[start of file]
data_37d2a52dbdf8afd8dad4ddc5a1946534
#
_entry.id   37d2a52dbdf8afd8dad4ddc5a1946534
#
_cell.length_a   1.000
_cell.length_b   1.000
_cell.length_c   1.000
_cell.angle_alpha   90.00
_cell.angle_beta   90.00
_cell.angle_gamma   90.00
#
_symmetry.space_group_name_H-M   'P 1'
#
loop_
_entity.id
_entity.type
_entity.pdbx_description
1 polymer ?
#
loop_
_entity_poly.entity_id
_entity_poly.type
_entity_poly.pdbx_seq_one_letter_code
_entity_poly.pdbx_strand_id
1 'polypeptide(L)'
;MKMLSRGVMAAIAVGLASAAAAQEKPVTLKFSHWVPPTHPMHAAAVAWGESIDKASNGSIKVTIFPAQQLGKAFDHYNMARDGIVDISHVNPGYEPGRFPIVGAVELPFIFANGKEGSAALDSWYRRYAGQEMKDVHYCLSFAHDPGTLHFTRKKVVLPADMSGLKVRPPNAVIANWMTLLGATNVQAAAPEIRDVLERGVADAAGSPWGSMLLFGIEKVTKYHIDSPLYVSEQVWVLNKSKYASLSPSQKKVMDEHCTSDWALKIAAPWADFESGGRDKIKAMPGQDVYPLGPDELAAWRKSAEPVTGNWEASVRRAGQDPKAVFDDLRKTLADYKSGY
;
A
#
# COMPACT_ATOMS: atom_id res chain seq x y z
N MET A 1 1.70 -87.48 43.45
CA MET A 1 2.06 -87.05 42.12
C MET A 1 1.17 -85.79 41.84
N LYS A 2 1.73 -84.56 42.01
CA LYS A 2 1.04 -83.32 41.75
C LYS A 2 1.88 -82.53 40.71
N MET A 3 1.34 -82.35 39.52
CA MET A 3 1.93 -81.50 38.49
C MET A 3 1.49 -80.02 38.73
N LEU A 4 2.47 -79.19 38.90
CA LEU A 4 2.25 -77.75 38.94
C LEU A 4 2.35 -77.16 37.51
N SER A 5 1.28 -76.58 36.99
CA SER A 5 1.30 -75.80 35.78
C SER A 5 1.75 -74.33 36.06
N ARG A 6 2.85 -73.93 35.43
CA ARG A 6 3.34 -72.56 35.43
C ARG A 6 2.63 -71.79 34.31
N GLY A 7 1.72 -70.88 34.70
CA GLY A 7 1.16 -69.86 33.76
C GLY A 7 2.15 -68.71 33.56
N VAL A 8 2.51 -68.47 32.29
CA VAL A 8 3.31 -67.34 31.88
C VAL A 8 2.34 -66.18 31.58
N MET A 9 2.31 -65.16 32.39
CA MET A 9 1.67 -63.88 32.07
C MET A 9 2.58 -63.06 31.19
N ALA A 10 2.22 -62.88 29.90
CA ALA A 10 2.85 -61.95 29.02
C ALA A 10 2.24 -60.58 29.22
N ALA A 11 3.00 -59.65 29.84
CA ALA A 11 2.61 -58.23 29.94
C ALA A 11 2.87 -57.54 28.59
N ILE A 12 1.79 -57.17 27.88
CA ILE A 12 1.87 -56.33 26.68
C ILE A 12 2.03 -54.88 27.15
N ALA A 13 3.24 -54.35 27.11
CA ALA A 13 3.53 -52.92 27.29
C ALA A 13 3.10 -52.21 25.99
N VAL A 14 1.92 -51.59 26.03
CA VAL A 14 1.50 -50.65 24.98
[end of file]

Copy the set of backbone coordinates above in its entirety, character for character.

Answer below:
data_37d2a52dbdf8afd8dad4ddc5a1946534
#
_entry.id   37d2a52dbdf8afd8dad4ddc5a1946534
#
_cell.length_a   1.000
_cell.length_b   1.000
_cell.length_c   1.000
_cell.angle_alpha   90.00
_cell.angle_beta   90.00
_cell.angle_gamma   90.00
#
_symmetry.space_group_name_H-M   'P 1'
#
loop_
_entity.id
_entity.type
_entity.pdbx_description
1 polymer ?
#
loop_
_entity_poly.entity_id
_entity_poly.type
_entity_poly.pdbx_seq_one_letter_code
_entity_poly.pdbx_strand_id
1 'polypeptide(L)'
;MKMLSRGVMAAIAVGLASAAAAQEKPVTLKFSHWVPPTHPMHAAAVAWGESIDKASNGSIKVTIFPAQQLGKAFDHYNMARDGIVDISHVNPGYEPGRFPIVGAVELPFIFANGKEGSAALDSWYRRYAGQEMKDVHYCLSFAHDPGTLHFTRKKVVLPADMSGLKVRPPNAVIANWMTLLGATNVQAAAPEIRDVLERGVADAAGSPWGSMLLFGIEKVTKYHIDSPLYVSEQVWVLNKSKYASLSPSQKKVMDEHCTSDWALKIAAPWADFESGGRDKIKAMPGQDVYPLGPDELAAWRKSAEPVTGNWEASVRRAGQDPKAVFDDLRKTLADYKSGY
;
A
#
# COMPACT_ATOMS: atom_id res chain seq x y z
N MET A 1 1.70 -87.48 43.45
CA MET A 1 2.06 -87.05 42.12
C MET A 1 1.17 -85.79 41.84
N LYS A 2 1.73 -84.56 42.01
CA LYS A 2 1.04 -83.32 41.75
C LYS A 2 1.88 -82.53 40.71
N MET A 3 1.34 -82.35 39.52
CA MET A 3 1.93 -81.50 38.49
C MET A 3 1.49 -80.02 38.73
N LEU A 4 2.47 -79.19 38.90
CA LEU A 4 2.25 -77.75 38.94
C LEU A 4 2.35 -77.16 37.51
N SER A 5 1.28 -76.58 36.99
CA SER A 5 1.30 -75.80 35.78
C SER A 5 1.75 -74.33 36.06
N ARG A 6 2.85 -73.93 35.43
CA ARG A 6 3.34 -72.56 35.43
C ARG A 6 2.63 -71.79 34.31
N GLY A 7 1.72 -70.88 34.70
CA GLY A 7 1.16 -69.86 33.76
C GLY A 7 2.15 -68.71 33.56
N VAL A 8 2.51 -68.47 32.29
CA VAL A 8 3.31 -67.34 31.88
C VAL A 8 2.34 -66.18 31.58
N MET A 9 2.31 -65.16 32.39
CA MET A 9 1.67 -63.88 32.07
C MET A 9 2.58 -63.06 31.19
N ALA A 10 2.22 -62.88 29.90
CA ALA A 10 2.85 -61.95 29.02
C ALA A 10 2.24 -60.58 29.22
N ALA A 11 3.00 -59.65 29.84
CA ALA A 11 2.61 -58.23 29.94
C ALA A 11 2.87 -57.54 28.59
N ILE A 12 1.79 -57.17 27.88
CA ILE A 12 1.87 -56.33 26.68
C ILE A 12 2.03 -54.88 27.15
N ALA A 13 3.24 -54.35 27.11
CA ALA A 13 3.53 -52.92 27.29
C ALA A 13 3.10 -52.21 25.99
N VAL A 14 1.92 -51.59 26.03
CA VAL A 14 1.50 -50.65 24.98